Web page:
Alexander McQueen Hits Savile Row

It was the arbiter of Regency men’s fashion – Beau Brummell (1778-1840) – who recommended that men’s boots should be polished with champagne and a man should take no fewer than five hours a day to get dressed. Though Brummell is accused of dandyism, the truth is that he was not a man to favour poppies on his China silk waistcoat or heliotrope stripes on his peach-coloured britches. No. Brummell’s style was understated. Dark coats, full-length trousers, pristine shirts and a gloriously cascading cravat. Okay, maybe that explains the five hours a day spent in front of a mirror…

Beau Brummell is a 19th-century pop culture icon. He appears in novels by Georgette Heyer, TC Boyle and Arthur Conan Doyle, and he stars in his very own detective series by Rosemary Stevens. Forget fragrance lines by JLo and Nina Ricci, Brummell has his very own rhododendron: the Rhododendron Beau Brummell (does what it says on the tin, I guess). Unapologetically blooming, with what is referred to in gardening circles as a ‘ball-shaped truss’, the scarlet blossom was hybridised in 1934. Brummell has also inspired a watch, a poem, a line in a musical (Andrew Lloyd Webber’s Cats), and a Billy Joel song.

So, why am I going on about Beau Brummell? Men like Brummell and others of the dandy set favoured tailors on Savile Row, a street – no, a holy grail – of gentlemen’s fashion in Mayfair which now includes none other than Alexander McQueen – the new addition in bespoke menswear. Savile Row is home to bespoke. Bespoke means clothing that will ‘be spoken for’ by individual customers, so that you get clothing tailored to your style and fit and – from a tailor worth his or her salt – for your personality. Says Sarah Burton of this new move, ‘It feels like a homecoming.’ She says that McQueen started as an apprentice on Savile Row and always wanted to open a flagship store there.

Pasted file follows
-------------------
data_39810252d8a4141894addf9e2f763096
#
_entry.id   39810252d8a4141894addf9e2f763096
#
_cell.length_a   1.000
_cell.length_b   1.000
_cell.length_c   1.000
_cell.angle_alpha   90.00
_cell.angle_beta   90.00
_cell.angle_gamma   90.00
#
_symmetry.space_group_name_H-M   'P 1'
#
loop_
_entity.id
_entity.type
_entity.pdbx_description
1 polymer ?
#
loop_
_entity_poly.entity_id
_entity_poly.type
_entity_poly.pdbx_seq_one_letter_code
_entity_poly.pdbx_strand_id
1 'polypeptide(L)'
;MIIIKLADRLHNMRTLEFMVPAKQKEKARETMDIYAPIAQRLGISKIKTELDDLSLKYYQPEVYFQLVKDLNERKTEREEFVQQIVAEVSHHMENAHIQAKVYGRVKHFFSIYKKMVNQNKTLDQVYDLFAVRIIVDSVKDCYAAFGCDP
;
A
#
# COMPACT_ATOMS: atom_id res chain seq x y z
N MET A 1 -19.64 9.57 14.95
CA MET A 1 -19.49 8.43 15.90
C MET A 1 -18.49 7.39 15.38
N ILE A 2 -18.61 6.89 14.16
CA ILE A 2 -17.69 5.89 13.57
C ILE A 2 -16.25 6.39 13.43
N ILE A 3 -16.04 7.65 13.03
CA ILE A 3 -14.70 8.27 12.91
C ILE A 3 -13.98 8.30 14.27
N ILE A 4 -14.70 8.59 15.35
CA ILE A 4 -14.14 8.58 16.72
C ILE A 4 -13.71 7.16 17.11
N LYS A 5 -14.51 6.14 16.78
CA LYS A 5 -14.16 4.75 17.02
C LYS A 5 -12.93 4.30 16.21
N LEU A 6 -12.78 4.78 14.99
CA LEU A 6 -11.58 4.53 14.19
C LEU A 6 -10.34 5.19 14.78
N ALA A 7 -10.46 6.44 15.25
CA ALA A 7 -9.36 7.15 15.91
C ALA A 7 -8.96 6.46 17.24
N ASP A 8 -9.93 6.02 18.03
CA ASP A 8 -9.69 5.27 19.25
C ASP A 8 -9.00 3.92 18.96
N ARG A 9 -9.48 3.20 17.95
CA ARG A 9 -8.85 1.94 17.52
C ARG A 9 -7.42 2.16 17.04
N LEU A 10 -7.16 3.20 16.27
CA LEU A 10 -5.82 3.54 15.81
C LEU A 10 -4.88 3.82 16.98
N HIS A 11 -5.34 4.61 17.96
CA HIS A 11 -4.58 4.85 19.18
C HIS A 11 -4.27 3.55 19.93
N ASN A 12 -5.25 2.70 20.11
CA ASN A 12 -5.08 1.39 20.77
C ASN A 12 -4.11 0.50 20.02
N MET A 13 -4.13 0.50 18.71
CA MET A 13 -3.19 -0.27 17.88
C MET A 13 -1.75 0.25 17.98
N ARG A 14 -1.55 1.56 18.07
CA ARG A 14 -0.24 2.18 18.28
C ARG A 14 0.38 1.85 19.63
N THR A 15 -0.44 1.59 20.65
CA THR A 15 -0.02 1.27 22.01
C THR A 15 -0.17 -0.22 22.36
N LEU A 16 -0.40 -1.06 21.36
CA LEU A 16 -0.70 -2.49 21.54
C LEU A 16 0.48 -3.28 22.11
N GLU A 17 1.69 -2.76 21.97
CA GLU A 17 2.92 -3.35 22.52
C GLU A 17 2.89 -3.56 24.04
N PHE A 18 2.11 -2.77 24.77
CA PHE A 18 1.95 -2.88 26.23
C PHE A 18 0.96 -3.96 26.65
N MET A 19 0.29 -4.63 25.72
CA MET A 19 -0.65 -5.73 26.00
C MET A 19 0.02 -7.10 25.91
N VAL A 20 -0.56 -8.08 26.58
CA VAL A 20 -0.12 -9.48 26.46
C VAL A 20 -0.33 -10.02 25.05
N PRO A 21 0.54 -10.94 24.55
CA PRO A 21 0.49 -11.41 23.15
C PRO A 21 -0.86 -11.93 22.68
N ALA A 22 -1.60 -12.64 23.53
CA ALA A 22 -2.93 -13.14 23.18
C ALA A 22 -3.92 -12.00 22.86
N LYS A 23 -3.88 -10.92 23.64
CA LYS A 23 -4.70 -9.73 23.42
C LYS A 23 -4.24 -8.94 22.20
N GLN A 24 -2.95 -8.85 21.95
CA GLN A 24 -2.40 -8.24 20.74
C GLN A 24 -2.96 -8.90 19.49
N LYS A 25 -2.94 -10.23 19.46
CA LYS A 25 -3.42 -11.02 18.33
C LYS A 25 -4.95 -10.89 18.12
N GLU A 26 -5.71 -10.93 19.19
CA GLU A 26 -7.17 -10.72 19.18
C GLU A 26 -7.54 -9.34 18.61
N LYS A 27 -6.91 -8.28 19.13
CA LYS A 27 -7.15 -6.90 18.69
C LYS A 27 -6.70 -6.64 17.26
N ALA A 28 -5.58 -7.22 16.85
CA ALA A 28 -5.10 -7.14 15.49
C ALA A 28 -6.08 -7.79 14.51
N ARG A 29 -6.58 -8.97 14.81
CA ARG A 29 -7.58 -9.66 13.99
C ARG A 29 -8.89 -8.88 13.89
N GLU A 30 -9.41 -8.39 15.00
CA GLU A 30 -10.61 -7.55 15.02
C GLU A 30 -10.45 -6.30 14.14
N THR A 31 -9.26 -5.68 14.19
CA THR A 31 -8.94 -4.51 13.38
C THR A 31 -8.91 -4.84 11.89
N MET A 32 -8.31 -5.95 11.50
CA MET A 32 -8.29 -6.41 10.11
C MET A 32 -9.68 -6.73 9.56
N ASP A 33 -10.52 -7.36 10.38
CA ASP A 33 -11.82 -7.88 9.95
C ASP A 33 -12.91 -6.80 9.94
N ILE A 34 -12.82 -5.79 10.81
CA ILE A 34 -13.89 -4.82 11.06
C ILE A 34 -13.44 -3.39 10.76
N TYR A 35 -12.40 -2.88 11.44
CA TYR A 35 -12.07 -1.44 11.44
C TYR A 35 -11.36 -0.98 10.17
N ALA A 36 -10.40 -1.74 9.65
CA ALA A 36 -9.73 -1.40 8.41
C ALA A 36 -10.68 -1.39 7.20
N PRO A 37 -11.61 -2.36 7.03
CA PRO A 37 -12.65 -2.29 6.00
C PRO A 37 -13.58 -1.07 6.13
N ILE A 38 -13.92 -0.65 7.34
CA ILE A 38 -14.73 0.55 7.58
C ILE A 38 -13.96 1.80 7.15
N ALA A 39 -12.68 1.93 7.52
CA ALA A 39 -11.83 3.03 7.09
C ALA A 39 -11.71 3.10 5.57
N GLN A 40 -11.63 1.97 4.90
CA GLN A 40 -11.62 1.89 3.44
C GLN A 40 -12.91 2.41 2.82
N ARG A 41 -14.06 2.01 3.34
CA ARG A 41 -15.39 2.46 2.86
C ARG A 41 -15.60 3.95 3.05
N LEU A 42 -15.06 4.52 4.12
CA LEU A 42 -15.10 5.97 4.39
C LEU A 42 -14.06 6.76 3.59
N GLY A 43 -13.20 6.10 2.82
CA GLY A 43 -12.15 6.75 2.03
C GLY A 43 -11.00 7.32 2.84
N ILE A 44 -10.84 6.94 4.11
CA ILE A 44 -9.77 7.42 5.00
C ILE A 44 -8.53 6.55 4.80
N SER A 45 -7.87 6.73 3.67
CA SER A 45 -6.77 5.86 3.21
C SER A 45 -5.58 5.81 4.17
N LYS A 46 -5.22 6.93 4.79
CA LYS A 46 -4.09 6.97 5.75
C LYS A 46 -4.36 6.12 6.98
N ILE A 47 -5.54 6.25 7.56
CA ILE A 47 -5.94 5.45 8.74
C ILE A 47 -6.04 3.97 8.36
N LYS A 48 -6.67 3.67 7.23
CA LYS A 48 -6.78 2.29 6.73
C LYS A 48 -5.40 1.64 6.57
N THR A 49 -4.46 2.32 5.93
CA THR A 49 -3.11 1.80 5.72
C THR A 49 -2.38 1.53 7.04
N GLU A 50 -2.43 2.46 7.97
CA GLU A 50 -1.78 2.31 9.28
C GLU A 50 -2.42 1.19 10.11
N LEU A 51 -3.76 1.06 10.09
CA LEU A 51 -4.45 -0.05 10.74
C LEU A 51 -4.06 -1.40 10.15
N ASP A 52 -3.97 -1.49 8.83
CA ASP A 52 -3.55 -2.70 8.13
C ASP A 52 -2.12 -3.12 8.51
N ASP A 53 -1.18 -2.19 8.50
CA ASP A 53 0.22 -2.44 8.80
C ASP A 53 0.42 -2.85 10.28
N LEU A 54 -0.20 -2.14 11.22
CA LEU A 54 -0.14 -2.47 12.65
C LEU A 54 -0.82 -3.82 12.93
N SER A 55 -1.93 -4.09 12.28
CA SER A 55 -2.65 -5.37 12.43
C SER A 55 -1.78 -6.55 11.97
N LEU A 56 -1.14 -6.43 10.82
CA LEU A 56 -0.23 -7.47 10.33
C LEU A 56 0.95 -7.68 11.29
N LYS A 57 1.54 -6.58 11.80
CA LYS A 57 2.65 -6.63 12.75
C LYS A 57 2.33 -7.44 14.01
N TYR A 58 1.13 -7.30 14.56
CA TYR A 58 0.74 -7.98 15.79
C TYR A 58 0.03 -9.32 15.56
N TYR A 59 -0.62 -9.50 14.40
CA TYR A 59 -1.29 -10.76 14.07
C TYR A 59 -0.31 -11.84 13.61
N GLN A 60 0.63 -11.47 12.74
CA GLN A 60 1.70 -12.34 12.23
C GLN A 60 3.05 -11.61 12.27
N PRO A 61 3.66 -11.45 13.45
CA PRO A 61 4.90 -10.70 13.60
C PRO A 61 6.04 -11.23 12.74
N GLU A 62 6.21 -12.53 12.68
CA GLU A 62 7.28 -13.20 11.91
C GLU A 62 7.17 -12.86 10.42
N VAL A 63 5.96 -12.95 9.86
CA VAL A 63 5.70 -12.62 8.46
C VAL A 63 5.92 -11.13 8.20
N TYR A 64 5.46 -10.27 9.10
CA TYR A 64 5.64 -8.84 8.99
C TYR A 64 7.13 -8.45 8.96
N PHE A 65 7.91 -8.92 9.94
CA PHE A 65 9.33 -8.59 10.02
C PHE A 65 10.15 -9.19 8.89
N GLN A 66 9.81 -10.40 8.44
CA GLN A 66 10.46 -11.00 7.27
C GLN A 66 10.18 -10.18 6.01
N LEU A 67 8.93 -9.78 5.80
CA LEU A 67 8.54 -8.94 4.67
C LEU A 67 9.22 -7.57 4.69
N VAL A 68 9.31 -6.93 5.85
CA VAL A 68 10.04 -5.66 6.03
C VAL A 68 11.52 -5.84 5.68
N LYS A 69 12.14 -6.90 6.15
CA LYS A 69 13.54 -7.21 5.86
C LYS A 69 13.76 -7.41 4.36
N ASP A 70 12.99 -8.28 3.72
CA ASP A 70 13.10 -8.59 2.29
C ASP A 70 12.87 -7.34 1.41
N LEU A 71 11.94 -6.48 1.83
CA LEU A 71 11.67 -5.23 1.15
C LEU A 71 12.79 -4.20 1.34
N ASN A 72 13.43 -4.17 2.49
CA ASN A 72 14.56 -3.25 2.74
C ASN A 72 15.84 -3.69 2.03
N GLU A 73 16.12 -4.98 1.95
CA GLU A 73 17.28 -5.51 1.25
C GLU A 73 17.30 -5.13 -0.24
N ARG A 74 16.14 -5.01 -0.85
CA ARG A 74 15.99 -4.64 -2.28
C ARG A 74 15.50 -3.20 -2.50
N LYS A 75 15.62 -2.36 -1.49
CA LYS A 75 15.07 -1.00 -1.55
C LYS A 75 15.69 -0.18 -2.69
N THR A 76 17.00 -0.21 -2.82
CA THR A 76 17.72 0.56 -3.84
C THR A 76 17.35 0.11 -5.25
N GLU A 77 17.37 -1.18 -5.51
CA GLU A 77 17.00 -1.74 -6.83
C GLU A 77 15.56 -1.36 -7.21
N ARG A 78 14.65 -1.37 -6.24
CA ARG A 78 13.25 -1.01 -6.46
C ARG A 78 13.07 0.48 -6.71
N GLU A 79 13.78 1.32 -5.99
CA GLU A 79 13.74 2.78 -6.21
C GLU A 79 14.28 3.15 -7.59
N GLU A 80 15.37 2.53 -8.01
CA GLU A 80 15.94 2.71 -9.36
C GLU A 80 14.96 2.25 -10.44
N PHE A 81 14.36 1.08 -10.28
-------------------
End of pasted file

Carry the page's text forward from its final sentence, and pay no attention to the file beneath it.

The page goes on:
The label has collaborated with Huntsman to produce a Prince of Wales check trouser-suit and a cashmere overcoat for their first collection. Of course, it wouldn’t be McQueen if the collection didn’t have a sense of pastiche spicing up the paraphernalia – skulls and horns and wings, you know the like – that graces the premises. Victorian influences include looks that range from aesthete to the nonpareil, lord of the castle to various military references. The premiere collection launches in October 2012, and will be showcased in a menswear show in January.

The newest Alexander McQueen store can be found at:

9 Savile Row

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